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Mike Casazza: Changes afoot for Mountaineers

MORGANTOWN, W.Va. -- Whether it's for better or for worse depends on who you are, but Saturday is West Virginia's last home game and your last chance to see a disappointing team perform at the Coliseum this season.

You can't escape the feeling you won't see a few of those guys again. WVU was already certain to wave goodbye to one person. There are three seniors going out the door and four freshmen coming in over the summer. Someone was going to fall victim to the numbers.

But it's not going to be just one player. There's no way to have followed this team up close or from afar, to witness body language, eye rolls, stares and chilly chemistry. Or to hear Coach Bob Huggins vow, repeatedly, that he'll fix things, and not believe some of the younger Mountaineers are near their end on campus. It's become a sidebar to a story about a season gone so wrong in so many ways.

Deniz Kilicli, Dominique Rutledge and Matt Humphrey are seniors, but there's a group of 10 non-seniors for whom nothing is guaranteed a few steps past the 1:30 p.m. game against Iowa State on the Big 12 Network.

Well, almost nothing. Kevin Noreen is a limited player, but Huggins rightly admires Noreen more than anyone else on his roster because he sets an example not nearly enough of his teammates follow. He's safe. It would appear freshmen Terry Henderson and Eron Harris, the leading scorer who was a spare part at the start of the season, are safe.

"Obviously, our two freshmen are going to be good players," Huggins said.

"I can't imagine they'll do what these sophomores did and be significantly worse than they were this year. They'll be significantly better, I think, and they're going to be bigger and stronger and understand how to play a little bit better."

That last part is important. Harris and Henderson can carry backcourt scoring, but to date they've had issues with the other aspects and nuances of the college game, so much so that Huggins couldn't play them together and afford to have two iffy passers or rebounders or help defenders out there together.

That's changed of late. They've both improved, but Huggins has also lost trust, never mind faith, in a sophomore class he's recently grown to single out without vagueness.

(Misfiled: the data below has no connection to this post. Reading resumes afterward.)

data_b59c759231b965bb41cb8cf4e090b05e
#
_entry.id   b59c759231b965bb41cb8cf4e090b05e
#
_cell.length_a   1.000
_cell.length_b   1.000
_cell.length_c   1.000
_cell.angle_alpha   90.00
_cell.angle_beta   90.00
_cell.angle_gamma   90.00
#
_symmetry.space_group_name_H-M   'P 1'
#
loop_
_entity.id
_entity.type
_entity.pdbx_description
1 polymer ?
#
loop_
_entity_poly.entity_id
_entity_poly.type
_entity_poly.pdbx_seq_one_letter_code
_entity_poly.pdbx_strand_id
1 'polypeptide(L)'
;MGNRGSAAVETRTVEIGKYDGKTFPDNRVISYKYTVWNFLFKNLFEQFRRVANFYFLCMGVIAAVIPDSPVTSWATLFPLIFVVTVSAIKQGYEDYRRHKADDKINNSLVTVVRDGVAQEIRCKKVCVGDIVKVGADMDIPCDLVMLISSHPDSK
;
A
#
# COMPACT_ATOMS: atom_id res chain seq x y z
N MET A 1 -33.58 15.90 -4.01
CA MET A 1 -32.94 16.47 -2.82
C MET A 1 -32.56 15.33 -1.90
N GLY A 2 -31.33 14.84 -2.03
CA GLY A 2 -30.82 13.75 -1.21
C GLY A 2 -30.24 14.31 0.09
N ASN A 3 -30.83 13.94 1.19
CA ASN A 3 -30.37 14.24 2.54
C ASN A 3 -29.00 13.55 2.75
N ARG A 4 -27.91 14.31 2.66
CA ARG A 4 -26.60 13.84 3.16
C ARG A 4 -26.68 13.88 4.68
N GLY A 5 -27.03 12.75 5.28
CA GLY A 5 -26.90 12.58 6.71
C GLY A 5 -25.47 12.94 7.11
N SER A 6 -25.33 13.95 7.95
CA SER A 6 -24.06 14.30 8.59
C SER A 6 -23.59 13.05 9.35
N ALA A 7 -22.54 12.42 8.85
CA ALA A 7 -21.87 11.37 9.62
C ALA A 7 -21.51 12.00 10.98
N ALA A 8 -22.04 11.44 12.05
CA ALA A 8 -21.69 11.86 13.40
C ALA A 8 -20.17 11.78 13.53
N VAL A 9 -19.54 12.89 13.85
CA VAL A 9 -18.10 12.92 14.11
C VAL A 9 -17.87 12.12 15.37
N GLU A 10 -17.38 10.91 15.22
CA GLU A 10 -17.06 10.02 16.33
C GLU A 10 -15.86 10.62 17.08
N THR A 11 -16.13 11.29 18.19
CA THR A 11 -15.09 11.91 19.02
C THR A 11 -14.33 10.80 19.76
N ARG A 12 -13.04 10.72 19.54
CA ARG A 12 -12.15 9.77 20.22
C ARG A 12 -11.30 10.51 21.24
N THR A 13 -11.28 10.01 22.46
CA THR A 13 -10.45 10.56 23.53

So count Noreen, Harris and Henderson and add the incoming freshmen class of forwards Nathan Adrian, Elijah Macon, Brandon Watkins and Devin Williams.

A college team gets 13 scholarships. Seven, we presume, are set.

There remain seven others with uncertain futures at WVU.

This is not to put them on display for Saturday, to say that the sophomore class with Jabarie Hinds, Gary Browne, Aaron Brown and Keaton Miles might disappear, or that transfers Juwan Staten and Aaric Murray have played their way out of favor or that first-year sophomore Volodymyr Gerun might be over this particular experience.

But it's also not saying any different than what the Mountaineers have said. This is not a Big 12 Conference thing. It's not a period of adjustment. It's not what. It's who.

"It's us. Period," Harris said. "It's us, not these teams. We always have these teams beat or we're right there with these teams. It's not those teams. It's us, every single time."

When Huggins says, "I'll fix it," he's not talking about coaching better or harder. He's talking about who he coaches, who works harder to become better. He's coached this team and adapted to its parts, all the way to the end, when he decided to put in a third different offense as a complement to his preferred motion offense.

And WVU is better with the screens and the handoffs and the drives it's featured lately, mostly because it has removed the tricky task of passing the basketball without drama. But it's a quick fix, not a permanent one, just like the ones before it.

"They liked it when we went four high, too," Huggins said. "They liked it when we went dribble-drive. They like it until they can't score. Then they don't like it as much."

The problem is that no matter the offense, the players have encountered problems that transcend shooting. They dribble. They stand. They don't pass. They don't cut when an opponent is blatantly overplaying a passing play. They don't do so many of the things Huggins has grown to expect a college basketball player on scholarship to do.

"How do I say it?" Huggins said. "Our reactions to what people do defensively are less than stellar."

It's not limited to offense. The rebounding has disheartened Huggins, who, if nothing else, could once rely on his players to battle underneath the basket. These Mountaineers (13-17, 6-11 Big 12) peck and poke and let games be decided on the second shots opponents get and that they don't get.

The defense is indefensible on the perimeter, in transition and with regard to adhering to scouting reports. The collective trouble has forced Huggins to revisit recent history. Reminded Wednesday that he'd said after last season's NCAA Tournament loss to Gonzaga he'd never had a team as bad at defense, Huggins pounced.

"I was wrong," he said.

Huggins once went two days shy of two years between games his Mountaineers allowed 80 points. It's happened twice in five days and the Cyclones (20-10, 10-7) score better than all but three other teams in the country.

"I don't know what to tell you," Huggins said. "It's not like we don't work on things. It's like Groundhog Day every day. It's the same things every day. It doesn't matter who the other team is."

No, it matters who his team is and that figures to change.

Contact sportswriter Mike Casazza at or 304-319-1142. His blog is at


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